As Olympic athletes change out of their athletic sneakers, chances are they are putting on a pair of Havaianas. They are the must-have sandal of Brazil, and the world for that matter.
"Brazilians don't say they are wearing flip-flops — they say they are wearing Havaianas," said Inhwa Lee, Havaianas' director of marketing for North America.
The brand, established in Brazil in 1962, has grown into a global footwear powerhouse even despite a recession plaguing its native country. "We sell about 220 million pairs per year," said Lee. "That means we produce about eight pairs per second in our factories."
That's a lot of flip-flops. The company says since its inception, it has sold about 3.5 billion pairs in total. That's enough flip-flops to circle the Earth about 47 times.
The simple rubber shoe comes in nearly every color of the rainbow and typically sells for anywhere between $20 and $40.
Havaianas may be known for its flip-flops but the brand has expanded to sandals and even shoes. However, it still tries to stay authentic to the brand — a pair of espadrilles has the rubber flip-flop sole with a canvas top.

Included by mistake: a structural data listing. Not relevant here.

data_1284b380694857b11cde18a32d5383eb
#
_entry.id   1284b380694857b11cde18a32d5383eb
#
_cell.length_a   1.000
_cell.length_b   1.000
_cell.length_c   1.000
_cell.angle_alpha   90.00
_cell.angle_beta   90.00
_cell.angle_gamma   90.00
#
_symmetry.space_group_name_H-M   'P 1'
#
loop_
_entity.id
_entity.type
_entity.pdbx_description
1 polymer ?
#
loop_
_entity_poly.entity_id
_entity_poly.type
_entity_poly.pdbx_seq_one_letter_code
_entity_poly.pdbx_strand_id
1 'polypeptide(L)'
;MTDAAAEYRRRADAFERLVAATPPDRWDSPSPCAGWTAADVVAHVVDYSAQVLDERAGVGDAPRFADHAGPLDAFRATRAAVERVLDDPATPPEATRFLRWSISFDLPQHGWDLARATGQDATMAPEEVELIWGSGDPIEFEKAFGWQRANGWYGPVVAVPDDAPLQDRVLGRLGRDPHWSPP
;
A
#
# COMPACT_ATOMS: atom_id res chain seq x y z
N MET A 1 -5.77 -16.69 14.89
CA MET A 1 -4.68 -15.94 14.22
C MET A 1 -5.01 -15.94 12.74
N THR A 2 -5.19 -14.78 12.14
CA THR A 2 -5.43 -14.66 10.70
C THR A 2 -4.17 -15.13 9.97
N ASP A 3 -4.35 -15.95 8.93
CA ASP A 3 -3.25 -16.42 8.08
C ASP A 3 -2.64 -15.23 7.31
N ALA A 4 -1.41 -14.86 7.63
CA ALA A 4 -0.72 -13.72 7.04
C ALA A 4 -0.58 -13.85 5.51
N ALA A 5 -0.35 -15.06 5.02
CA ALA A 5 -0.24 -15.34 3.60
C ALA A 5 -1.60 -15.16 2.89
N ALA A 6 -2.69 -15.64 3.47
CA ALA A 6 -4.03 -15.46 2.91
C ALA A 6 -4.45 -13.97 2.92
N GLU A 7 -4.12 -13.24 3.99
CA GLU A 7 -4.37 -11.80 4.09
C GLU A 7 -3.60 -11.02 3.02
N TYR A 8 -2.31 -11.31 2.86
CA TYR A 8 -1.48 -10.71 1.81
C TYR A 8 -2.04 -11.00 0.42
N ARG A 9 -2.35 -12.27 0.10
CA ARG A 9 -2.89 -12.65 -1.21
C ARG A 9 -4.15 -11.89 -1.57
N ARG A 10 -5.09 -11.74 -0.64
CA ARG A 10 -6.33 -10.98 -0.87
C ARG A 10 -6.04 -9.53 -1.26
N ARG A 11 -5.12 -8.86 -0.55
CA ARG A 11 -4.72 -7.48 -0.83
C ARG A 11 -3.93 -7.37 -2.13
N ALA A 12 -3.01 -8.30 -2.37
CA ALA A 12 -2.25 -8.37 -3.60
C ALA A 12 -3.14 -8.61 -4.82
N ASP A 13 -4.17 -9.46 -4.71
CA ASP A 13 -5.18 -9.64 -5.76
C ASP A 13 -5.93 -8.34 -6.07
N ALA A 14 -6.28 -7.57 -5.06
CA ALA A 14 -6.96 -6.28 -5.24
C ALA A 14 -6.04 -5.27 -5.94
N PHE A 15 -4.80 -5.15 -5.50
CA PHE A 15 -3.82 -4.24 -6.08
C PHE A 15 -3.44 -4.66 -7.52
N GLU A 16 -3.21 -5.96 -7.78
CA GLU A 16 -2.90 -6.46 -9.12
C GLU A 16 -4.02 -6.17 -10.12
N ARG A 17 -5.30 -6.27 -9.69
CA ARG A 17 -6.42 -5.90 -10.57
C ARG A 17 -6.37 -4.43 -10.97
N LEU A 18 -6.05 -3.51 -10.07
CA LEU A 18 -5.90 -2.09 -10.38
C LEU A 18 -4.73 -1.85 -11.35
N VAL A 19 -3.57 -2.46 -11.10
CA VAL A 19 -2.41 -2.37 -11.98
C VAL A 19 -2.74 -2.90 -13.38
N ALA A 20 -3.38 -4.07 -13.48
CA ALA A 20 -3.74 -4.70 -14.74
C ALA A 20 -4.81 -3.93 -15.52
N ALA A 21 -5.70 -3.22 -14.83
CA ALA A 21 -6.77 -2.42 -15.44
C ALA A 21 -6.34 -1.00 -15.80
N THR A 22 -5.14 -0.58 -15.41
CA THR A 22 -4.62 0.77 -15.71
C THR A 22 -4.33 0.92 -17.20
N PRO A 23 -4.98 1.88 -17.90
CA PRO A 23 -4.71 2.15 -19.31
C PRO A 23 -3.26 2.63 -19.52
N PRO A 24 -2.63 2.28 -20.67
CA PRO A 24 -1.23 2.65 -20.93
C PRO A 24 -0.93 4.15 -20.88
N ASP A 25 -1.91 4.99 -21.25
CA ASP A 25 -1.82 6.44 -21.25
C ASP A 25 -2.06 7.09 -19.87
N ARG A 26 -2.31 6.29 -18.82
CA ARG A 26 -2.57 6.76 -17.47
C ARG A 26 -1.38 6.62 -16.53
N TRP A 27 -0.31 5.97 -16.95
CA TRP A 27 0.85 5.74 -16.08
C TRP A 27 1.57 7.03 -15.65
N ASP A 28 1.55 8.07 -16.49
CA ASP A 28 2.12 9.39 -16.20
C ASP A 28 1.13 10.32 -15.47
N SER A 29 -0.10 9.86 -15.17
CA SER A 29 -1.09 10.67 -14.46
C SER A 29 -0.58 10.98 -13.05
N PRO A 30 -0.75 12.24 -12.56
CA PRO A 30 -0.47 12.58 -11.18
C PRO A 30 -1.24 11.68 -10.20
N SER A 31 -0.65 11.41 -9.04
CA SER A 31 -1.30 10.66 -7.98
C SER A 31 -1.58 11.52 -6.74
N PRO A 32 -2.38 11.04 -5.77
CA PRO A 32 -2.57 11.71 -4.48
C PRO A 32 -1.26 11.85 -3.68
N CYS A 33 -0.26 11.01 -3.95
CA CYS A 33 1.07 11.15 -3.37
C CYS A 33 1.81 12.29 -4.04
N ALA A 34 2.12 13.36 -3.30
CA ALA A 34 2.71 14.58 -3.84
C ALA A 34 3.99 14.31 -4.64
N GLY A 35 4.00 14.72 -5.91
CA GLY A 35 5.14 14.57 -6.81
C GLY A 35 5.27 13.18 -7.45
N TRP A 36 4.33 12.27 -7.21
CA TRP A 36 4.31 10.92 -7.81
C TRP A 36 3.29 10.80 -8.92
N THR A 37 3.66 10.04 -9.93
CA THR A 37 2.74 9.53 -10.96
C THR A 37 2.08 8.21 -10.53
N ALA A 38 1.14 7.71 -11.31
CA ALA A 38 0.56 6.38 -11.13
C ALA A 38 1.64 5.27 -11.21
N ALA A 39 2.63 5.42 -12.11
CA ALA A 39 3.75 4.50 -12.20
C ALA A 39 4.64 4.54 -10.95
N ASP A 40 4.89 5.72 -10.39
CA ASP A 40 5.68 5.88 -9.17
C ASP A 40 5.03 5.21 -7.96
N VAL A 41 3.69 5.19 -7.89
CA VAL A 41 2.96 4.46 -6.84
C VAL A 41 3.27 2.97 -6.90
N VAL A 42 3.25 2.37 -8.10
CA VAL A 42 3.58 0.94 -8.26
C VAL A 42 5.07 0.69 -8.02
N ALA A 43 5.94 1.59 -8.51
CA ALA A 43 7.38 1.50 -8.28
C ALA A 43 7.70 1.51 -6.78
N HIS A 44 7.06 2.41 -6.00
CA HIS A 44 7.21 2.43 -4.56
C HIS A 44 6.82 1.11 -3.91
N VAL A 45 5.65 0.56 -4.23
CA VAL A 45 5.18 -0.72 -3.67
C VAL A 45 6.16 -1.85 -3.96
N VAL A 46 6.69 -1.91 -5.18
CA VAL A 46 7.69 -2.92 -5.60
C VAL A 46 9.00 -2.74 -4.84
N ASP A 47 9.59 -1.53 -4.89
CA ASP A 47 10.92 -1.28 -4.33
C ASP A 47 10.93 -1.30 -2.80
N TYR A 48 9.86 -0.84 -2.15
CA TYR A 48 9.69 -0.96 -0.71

The brand's success has attracted big-name partnerships and licensing deals — from Missoni to Valentino. And corporate partners like Disney.
"We are the exclusive and official flip-flop of Walt Disney World resorts," said Lee.
Currently, you can find this flip-flop favorite in the 500-plus Havaianas stores and authorized sellers around the world. They have nine retail locations in the United States, a number it expects to grow rapidly.
And in Rio de Janerio, at the Olympics Megastore — Havaianas branded with Olympic rings are flying off the shelves. With crowds often pushing their way into a pack of customers to find their sizes, all while workers try to replenish supply.
"We have been able to create a lot of brand buzz and make people aware that we are not just a flip-flop," said Lee. "We are a must-have item."
Disclosure: CNBC parent NBCUniversal owns NBC Sports and NBC Olympics. NBC Olympics is the U.S. broadcast rights holder to all Summer and Winter Games through the year 2032.